This is an unofficial snapshot of the ISO/IEC JTC1 SC22 WG21 Core Issues List revision 108h. See http://www.open-std.org/jtc1/sc22/wg21/ for the official list.

2022-07-01


1351. Problems with implicitly-declared exception-specifications

Section: 14.5  [except.spec]     Status: CD4     Submitter: Richard Smith     Date: 2011-08-16

[Moved to DR at the November, 2014 meeting.]

The determination of the exception-specification for an implicitly-declared special member function, as described in 14.5 [except.spec] paragraph 14, does not take into account the fact that nonstatic data member initializers and default arguments in default constructors can contain throw-expressions, which are not part of the exception-specification of any function that is “directly invoked” by the implicit definition. Also, the reference to “directly invoked” functions is not restricted to potentially-evaluated expressions, thus possibly including irrelevant exception-specifications.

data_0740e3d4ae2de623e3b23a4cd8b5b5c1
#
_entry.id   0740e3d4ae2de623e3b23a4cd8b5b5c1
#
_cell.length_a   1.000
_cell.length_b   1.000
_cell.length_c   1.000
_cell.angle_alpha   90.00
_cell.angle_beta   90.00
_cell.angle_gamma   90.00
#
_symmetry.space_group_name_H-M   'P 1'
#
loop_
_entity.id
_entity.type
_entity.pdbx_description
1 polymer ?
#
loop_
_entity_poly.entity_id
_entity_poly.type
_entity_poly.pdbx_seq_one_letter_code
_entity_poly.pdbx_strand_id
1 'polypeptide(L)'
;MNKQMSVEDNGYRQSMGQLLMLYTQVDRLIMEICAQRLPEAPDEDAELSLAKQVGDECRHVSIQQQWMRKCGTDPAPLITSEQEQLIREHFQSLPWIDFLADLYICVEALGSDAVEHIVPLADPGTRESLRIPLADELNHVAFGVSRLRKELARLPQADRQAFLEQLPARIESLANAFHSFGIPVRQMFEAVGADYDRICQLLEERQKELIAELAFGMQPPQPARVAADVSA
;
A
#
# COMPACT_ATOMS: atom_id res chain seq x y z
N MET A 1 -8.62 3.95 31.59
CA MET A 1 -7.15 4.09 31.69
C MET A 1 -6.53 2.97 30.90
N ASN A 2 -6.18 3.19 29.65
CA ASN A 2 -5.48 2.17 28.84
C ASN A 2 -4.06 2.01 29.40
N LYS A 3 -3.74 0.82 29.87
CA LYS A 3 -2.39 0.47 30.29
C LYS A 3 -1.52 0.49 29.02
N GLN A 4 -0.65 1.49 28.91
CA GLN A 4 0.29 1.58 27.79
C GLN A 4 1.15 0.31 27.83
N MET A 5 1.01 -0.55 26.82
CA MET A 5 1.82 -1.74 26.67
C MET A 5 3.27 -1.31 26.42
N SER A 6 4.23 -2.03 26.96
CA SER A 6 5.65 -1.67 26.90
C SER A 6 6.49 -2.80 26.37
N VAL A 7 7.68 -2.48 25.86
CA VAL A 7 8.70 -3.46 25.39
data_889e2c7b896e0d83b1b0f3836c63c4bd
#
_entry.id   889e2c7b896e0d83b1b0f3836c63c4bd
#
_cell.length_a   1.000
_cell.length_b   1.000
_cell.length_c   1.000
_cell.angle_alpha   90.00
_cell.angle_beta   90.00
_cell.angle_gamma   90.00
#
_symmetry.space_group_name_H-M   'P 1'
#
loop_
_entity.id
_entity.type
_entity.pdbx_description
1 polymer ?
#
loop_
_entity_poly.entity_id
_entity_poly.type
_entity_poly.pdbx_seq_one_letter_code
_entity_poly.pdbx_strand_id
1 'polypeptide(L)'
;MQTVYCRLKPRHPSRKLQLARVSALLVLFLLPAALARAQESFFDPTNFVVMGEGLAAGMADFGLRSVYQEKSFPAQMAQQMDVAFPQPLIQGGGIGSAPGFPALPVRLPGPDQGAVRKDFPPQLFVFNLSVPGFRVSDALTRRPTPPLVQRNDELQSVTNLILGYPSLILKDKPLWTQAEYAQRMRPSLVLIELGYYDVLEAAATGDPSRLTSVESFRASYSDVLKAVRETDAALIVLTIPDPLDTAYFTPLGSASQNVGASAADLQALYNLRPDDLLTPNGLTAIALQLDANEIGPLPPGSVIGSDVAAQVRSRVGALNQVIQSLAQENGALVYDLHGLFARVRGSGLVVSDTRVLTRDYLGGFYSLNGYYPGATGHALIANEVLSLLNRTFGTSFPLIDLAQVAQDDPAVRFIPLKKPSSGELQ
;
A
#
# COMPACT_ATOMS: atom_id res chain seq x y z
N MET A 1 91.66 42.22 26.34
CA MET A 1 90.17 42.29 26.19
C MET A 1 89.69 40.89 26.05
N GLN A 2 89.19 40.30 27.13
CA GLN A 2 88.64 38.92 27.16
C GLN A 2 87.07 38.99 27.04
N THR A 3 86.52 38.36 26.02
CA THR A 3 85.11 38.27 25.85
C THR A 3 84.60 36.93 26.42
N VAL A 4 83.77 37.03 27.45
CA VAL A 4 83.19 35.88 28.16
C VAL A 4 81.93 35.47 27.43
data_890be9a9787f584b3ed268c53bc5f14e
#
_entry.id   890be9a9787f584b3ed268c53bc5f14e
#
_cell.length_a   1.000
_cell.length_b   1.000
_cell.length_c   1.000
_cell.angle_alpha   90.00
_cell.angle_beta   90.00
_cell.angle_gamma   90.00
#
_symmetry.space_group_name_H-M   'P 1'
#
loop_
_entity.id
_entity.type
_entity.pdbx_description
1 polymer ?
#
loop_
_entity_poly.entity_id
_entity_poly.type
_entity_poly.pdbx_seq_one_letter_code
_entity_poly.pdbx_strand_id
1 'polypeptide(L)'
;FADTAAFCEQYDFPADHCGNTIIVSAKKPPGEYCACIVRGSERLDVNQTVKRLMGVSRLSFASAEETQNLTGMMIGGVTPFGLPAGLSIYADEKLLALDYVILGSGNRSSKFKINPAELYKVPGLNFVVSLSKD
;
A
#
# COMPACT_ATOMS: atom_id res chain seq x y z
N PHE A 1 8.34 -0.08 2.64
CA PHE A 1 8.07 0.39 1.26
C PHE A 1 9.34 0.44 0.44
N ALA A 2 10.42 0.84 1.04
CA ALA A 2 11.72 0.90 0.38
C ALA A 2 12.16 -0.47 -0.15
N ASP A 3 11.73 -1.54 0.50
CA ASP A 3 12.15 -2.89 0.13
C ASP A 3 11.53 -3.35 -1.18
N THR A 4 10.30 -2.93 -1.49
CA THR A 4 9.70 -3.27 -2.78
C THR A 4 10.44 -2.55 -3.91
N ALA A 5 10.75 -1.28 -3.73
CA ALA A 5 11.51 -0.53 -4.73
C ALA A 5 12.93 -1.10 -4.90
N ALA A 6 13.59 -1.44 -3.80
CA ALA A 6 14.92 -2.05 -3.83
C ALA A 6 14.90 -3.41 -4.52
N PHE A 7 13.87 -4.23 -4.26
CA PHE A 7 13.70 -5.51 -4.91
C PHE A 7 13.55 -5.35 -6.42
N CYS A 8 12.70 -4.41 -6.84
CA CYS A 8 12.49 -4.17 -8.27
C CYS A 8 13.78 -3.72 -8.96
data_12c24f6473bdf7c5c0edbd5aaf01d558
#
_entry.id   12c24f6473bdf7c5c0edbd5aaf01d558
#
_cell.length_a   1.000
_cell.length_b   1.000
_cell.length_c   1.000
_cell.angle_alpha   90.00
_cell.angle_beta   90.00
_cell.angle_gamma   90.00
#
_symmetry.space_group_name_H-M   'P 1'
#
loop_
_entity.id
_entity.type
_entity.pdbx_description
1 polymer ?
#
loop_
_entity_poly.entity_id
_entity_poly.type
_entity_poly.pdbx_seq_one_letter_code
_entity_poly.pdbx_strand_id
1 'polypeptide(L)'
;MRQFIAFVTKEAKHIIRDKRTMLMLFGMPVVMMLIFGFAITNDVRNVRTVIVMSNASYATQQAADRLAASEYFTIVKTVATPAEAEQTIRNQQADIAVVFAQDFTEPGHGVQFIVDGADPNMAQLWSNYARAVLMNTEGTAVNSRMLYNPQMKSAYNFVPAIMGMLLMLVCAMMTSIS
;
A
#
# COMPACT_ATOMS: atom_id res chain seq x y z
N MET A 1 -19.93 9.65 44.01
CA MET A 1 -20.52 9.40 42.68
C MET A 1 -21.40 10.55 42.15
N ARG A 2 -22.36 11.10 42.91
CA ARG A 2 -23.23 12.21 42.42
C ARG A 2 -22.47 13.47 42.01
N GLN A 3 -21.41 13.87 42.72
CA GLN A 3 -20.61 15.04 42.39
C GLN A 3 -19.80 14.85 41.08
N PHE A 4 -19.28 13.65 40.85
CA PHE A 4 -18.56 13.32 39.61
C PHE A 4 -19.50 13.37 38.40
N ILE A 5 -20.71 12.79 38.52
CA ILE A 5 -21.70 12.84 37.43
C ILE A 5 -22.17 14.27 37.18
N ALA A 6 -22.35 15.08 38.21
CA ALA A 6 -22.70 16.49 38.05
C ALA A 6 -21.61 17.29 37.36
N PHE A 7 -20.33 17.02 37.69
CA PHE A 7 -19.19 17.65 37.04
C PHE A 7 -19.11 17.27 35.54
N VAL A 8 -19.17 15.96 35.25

Additional note (August, 2012):

The direction established by CWG for resolving this issue was to consider functions called from default arguments and non-static data member initializers in determining the exception-specification. This leads to a problem with ordering: because non-static data member initializers can refer to members declared later, their effect cannot be known until the end of the class. However, a non-static data member initializer could possibly refer to an implicitly-declared constructor, either its own or that of an enclosing class.

Proposed resolution (October, 2012) [SUPERSEDED]:

  1. Add the following two new paragraphs and make the indicated changes to 14.5 [except.spec] paragraph 14:

  2. A set of potential exceptions may contain types and the special value “any.” The set of potential exceptions of an expression is the union of all sets of potential exceptions of each potentially-evaluated subexpression e:

    The set of potential exceptions of a function f of some class X, where f is an inheriting constructor or an implicitly-declared special member function, is defined as follows: